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What is the difference between 'Active vitamin B12' and 'Total vitamin B12'?

There are several ways to measure your vitamin B12 level - how can you be sure you're checking the right thing?

Vitamin B12 has received a lot of attention recently. This may be due to the increased popularity of plant-based diets, which, although healthier in many ways, can often lack enough vitamin B12, as it is not naturally present in plant foods. 

Vegans and vegetarians are not the only people who may be concerned about their vitamin B12 levels. Between 10 and 15% of people aged over 60 years poorly absorb vitamin B12 from their foods, because of inflammation in the digestive tract (also known as atrophic gastritis), often leading to a deficiency [1]. Low absorption of vitamin B12 can also occur due to conditions such as Crohn’s disease or coeliac disease.

Measuring your blood vitamin B12 levels, using our Vitamin B12 (Active) Blood Test, is recommended as a valuable way to assess whether your body is getting enough vitamin B12 [2]. But with several ways to test vitamin B12 available, how can you be sure you are checking the right thing? 

What is vitamin B12?

Vitamin B12, also known as cobalamin, is an essential nutrient which we need to get from our food. It has roles in many important functions in the body, including keeping your body’s nerve and blood cells healthy and making DNA, the genetic material in your cells [3].

Without getting sufficient vitamin B12 from your food, the body cannot work optimally. Vitamin B12 deficiency can cause symptoms such as:

•    Extreme tiredness (fatigue)
•    Feeling faint
•    Headaches
•    Pale skin
•    Mood changes such as depression and/or irritability
•    Noticeable heartbeats
•    Pins and needles in your arms, hands, legs or feet
•    Mouth ulcers
•    Memory problems [4]

What are the different types of vitamin B12? 

Once inside the body, there are two proteins which vitamin B12 can attach to, and each protein affects how the vitamin works:

•    Haptocorrin: scientists have not fully figured out the role of haptocorrin, but it may protect or transport vitamin B12 in our blood. When attached to this protein, vitamin B12 becomes inactive. 
•    Transcobalamin II: this is the protein which transports vitamin B12 into our cells where the vitamin can be biologically active. When bound to this protein, vitamin B12 becomes ‘Active Vitamin B12’. [1]

What is Total Vitamin B12?

Total vitamin B12 refers to all the vitamin B12 in your blood. Total vitamin B12, therefore, includes the vitamin attached to both proteins Haptocorrin and Transcobalamin II [2].

Why should you measure Active vitamin B12, not Total vitamin B12? 

Surely it would be better to measure the total vitamin B12 in your blood? Not quite. 

About 85-90% of the vitamin B12 in your blood is not available for your body to use because it is strongly attached to the protein Haptocorrin. When attached to this protein, vitamin B12 cannot be taken in and used by your body cells.

Therefore, a normal total vitamin B12 level could mislead you into thinking that you have healthy vitamin B12 levels - even when your body cannot use most of it. In other words, a normal total vitamin B12 level could hide a deficiency. Scientists often call this a false normal result.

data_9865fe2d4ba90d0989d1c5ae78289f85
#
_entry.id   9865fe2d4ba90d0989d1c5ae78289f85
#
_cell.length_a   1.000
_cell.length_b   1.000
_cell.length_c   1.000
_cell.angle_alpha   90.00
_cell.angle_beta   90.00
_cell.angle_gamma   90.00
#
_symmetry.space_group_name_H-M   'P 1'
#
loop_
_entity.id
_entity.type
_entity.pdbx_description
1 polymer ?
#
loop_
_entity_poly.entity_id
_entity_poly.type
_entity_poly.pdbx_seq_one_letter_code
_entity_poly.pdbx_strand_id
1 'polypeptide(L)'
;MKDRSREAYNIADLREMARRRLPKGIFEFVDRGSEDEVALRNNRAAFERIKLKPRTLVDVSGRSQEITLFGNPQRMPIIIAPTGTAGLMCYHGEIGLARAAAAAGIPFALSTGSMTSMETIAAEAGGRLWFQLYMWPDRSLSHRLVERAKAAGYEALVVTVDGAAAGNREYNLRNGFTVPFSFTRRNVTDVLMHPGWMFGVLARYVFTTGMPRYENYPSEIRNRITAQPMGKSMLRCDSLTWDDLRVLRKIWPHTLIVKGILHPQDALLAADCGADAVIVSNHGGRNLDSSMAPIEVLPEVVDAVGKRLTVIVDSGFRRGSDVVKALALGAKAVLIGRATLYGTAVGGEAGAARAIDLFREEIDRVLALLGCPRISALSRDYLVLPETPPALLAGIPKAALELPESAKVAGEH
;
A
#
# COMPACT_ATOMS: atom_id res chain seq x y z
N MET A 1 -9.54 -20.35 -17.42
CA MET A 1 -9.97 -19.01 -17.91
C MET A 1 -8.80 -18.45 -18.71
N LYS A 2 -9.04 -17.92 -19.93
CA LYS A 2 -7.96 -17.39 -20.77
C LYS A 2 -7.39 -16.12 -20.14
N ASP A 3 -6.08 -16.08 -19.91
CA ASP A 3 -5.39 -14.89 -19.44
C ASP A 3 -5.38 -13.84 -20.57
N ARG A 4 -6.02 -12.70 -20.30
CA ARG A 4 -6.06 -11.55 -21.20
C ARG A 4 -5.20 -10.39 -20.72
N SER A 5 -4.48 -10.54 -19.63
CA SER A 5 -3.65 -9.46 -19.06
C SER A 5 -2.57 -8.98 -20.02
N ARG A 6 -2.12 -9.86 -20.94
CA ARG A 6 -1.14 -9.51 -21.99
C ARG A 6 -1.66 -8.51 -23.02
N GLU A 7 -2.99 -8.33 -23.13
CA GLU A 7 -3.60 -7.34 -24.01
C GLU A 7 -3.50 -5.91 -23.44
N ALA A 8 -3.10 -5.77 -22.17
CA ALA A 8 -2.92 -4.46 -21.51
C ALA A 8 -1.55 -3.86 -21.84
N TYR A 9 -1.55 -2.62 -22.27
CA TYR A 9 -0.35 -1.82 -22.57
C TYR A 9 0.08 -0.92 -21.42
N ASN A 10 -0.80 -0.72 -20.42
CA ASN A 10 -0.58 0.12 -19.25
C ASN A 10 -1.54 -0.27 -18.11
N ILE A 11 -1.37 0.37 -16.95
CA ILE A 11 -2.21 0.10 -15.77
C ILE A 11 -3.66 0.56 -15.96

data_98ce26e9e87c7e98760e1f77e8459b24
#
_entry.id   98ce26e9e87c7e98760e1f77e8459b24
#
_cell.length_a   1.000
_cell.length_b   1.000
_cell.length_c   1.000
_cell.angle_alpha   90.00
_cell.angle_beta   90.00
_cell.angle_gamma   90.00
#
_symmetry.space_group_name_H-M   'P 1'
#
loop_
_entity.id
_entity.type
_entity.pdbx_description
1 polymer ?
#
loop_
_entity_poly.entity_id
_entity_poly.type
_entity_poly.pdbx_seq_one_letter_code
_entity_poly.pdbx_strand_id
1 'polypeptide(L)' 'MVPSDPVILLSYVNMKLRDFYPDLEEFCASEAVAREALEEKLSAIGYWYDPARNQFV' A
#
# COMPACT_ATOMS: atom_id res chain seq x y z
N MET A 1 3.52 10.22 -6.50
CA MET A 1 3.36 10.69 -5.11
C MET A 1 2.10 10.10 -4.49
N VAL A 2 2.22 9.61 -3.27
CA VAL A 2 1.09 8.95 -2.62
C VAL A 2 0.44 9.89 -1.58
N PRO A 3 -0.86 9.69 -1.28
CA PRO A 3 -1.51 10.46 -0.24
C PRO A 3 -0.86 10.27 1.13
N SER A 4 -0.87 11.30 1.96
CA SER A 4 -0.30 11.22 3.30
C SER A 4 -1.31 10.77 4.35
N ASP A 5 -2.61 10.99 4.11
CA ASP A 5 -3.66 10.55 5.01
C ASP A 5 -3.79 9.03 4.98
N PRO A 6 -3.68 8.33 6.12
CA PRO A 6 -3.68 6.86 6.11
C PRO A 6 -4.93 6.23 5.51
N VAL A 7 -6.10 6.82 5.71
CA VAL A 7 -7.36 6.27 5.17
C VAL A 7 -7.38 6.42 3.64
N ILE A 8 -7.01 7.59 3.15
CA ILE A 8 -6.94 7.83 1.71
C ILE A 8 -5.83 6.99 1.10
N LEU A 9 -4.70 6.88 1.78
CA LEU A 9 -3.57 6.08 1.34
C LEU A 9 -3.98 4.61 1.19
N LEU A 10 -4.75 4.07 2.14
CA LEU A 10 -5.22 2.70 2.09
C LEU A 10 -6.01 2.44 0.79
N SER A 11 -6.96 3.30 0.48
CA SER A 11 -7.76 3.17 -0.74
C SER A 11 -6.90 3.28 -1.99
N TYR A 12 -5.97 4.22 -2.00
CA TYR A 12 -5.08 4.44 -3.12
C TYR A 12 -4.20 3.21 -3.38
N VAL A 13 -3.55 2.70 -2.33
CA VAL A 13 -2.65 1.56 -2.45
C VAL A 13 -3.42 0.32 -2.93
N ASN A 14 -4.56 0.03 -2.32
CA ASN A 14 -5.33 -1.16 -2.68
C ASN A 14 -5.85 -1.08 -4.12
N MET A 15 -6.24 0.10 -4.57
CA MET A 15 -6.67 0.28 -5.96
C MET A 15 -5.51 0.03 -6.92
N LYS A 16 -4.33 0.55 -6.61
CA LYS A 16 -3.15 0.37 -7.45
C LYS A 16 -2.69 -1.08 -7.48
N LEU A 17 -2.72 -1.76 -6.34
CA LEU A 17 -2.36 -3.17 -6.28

On the other hand, active vitamin B12 (the quantity bound to Transcobalamin II) makes up only 10-15% of vitamin B12 in your blood [1], but it is the most important kind. This is the biologically active form of vitamin B12, and therefore takes part in all your body’s essential biological reactions – this is the one to measure!

Pregnancy may cause lower than expected levels of total vitamin B12, even though there is no problem with absorption and no vitamin B12 deficiency. Active vitamin B12 does not have the same issue. Women who are taking the combined contraceptive pill may see a similar effect. 

You can measure your active vitamin B12 blood levels using our Vitamin B12 (Active) Blood Test. Our team of expert doctors will interpret your results. If your levels are lower than they should be, our doctors may recommend appropriate lifestyle changes to get your vitamin B12 levels back into a healthy range. They may also recommend tests for pernicious anaemia, an autoimmune cause of low vitamin B12. 

Who may be at risk of a vitamin B12 deficiency? 

You are at higher risk of a vitamin B12 deficiency if you:
•    have an autoimmune disease including pernicious anaemia
•    have a medical condition that affects your absorption of nutrients, including coeliac disease and Crohn’s disease
•    have undergone gastric bypass surgery
•    follow a vegetarian or vegan diet and don’t consume foods or drinks fortified with vitamin B12
•    have undergone radiotherapy to the abdomen or pelvic area
•    have pancreatic disease [2]

So, measuring your active vitamin B12 level, rather than your total vitamin B12 level, using a test such as Vitamin B12 (Active) Blood Test, is the most reliable and informative way to find out whether your vitamin B12 levels are in the healthy range.   

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References

1. Human Nutrition, 12th Edition (2011). Edited by Catherine A. Geissler and Hilary J. Powers.
2. https://www.nice.org.uk/advice/mib40/resources/active-b12-assay-for-diagnosing-vitamin-b12-deficiency-pdf-63499159342789
3. https://ods.od.nih.gov/pdf/factsheets/VitaminB12-Consumer.pdf
4. https://www.nhs.uk/conditions/vitamin-b12-or-folate-deficiency-anaemia/symptoms/